“It takes an athlete to dance, but an artist to be a dancer.”

Irish dancers are clearly athletes in the degree to which they require the athletic physical capacities to perform at a high level. 

What once was a laid-back traditional dance style, Irish dance has evolved into an aesthetic and athletic art form that at the elite level requires all the elements of top sporting performance – strength, power, speed, agility, flexibility, mobility, coordination and balance, postural control, anaerobic and aerobic energy utilization, muscular strength and endurance. 

When I approach the task of developing a young dance athlete the first thing I do is create a needs analysis to determine which physical attributes, and strength characteristics need to be developed, enhanced or improved for the stated goals. I then do an individual screening assessment to determine where the athlete is in relation to those goals.  


Strength, power and speed 

At the elite level Irish dance involves a series of complex and athletic movements including powerful jumps, single leg hops, short intense bursts of (rhythmic) speed, postural strength/control, acceleration in multiple directions, 360 degree rotations, strong fast muscle contractions, dancing on toes, foot & ankle strength. 

Energy demands of Irish dancers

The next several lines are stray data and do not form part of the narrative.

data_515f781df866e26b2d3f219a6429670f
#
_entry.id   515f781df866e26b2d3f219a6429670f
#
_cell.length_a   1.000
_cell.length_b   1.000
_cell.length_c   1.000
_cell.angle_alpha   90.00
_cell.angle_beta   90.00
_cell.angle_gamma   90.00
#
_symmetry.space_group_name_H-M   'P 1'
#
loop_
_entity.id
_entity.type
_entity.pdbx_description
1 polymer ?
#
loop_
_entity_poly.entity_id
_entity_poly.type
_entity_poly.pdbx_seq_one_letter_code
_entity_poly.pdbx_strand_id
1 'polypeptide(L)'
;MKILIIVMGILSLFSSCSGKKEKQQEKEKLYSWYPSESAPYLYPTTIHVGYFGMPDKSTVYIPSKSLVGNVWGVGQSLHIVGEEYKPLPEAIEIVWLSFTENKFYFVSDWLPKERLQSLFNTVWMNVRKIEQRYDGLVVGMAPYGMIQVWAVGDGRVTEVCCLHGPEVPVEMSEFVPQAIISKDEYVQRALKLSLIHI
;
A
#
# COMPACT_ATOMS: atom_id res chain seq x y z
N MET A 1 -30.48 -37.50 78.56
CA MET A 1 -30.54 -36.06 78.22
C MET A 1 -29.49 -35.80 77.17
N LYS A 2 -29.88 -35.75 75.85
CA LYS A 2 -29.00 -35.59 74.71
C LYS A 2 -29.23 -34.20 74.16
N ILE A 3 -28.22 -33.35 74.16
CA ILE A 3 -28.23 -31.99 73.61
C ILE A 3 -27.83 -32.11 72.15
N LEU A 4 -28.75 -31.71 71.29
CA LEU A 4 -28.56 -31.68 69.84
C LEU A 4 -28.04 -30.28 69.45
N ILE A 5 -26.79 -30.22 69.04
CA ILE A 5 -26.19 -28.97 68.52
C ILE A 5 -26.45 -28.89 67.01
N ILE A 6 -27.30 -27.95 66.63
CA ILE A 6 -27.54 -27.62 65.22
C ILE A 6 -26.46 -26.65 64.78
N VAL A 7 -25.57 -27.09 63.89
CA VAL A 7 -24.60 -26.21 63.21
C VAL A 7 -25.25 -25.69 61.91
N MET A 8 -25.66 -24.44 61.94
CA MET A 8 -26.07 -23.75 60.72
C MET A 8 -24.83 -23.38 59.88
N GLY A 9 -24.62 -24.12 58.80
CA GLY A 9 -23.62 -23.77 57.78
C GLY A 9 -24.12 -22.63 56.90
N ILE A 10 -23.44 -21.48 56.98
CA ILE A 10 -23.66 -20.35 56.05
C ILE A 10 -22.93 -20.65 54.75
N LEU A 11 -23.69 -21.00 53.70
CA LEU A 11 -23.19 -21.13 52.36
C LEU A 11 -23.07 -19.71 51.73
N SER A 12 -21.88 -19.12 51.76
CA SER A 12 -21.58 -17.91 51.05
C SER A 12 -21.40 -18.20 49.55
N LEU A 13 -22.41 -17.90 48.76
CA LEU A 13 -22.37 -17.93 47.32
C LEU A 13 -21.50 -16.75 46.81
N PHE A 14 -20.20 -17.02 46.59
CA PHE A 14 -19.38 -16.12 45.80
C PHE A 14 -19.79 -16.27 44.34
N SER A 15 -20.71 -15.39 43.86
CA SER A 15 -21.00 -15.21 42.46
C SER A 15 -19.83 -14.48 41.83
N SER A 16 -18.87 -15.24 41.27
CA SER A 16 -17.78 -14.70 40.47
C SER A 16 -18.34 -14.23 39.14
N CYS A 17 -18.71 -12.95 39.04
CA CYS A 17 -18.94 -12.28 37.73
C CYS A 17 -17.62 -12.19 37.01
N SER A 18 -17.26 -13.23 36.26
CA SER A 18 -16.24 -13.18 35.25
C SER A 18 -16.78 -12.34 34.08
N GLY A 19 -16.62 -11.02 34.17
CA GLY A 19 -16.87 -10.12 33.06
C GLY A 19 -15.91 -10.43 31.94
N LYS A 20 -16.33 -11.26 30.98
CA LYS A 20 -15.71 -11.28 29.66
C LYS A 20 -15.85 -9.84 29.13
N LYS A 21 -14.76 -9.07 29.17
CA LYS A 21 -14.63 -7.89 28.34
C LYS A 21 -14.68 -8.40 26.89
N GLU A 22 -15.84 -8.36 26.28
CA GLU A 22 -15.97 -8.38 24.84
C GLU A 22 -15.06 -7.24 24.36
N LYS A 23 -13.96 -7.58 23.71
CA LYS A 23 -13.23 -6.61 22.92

The duration of performance varies amongst the Irish dances, but in general, the light and heavy round can last between 60-90s, with ample recovery time in between rounds. Some solo set dances can last up to 2 mins or more. 

Both the explosive nature of the sport and short duration of each dance round means that the main supply of energy in the form of ATP (the fuel your muscles run on) is via the anaerobic glycolytic energy system with a significant rate of lactate accumulation. 


Irish dancers require the ability to maintain postural control in the upper extremity, when performing dynamic dance movements. In the upper body strong bracing of core is required to maintain a static upper body, with shoulders retracted and no upper body rotation. 

Flexibility, mobility, stability 

Irish dance is an aesthetic sport, which demands large ranges of motion at the hip and optimal hamstring flexibility. The evolution of the sport has seen increases in range of motion required when performing physically demanding moves such as front clicks and birdies. What is also key for Irish dance athletes is the ability to stabilize and control those range of motions that you have access to.